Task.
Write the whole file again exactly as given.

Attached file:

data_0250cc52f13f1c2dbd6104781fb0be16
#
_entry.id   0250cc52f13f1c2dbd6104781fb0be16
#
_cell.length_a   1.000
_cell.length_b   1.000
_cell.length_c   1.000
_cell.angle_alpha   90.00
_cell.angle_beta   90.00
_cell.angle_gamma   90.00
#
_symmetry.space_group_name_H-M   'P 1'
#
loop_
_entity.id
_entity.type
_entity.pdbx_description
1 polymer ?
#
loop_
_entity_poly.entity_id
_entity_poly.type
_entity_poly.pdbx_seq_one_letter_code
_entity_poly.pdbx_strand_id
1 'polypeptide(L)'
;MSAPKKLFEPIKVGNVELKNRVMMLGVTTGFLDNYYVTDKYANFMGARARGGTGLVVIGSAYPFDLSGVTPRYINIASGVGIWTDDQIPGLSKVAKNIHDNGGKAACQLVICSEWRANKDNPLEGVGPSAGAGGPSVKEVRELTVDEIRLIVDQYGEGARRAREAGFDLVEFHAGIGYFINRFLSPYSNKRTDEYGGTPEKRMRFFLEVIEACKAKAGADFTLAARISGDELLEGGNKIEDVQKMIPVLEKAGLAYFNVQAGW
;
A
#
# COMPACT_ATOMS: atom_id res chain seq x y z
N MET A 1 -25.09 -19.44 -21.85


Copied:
data_0250cc52f13f1c2dbd6104781fb0be16
#
_entry.id   0250cc52f13f1c2dbd6104781fb0be16
#
_cell.length_a   1.000
_cell.length_b   1.000
_cell.length_c   1.000
_cell.angle_alpha   90.00
_cell.angle_beta   90.00
_cell.angle_gamma   90.00
#
_symmetry.space_group_name_H-M   'P 1'
#
loop_
_entity.id
_entity.type
_entity.pdbx_description
1 polymer ?
#
loop_
_entity_poly.entity_id
_entity_poly.type
_entity_poly.pdbx_seq_one_letter_code
_entity_poly.pdbx_strand_id
1 'polypeptide(L)'
;MSAPKKLFEPIKVGNVELKNRVMMLGVTTGFLDNYYVTDKYANFMGARARGGTGLVVIGSAYPFDLSGVTPRYINIASGVGIWTDDQIPGLSKVAKNIHDNGGKAACQLVICSEWRANKDNPLEGVGPSAGAGGPSVKEVRELTVDEIRLIVDQYGEGARRAREAGFDLVEFHAGIGYFINRFLSPYSNKRTDEYGGTPEKRMRFFLEVIEACKAKAGADFTLAARISGDELLEGGNKIEDVQKMIPVLEKAGLAYFNVQAGW
;
A
#
# COMPACT_ATOMS: atom_id res chain seq x y z
N MET A 1 -25.09 -19.44 -21.85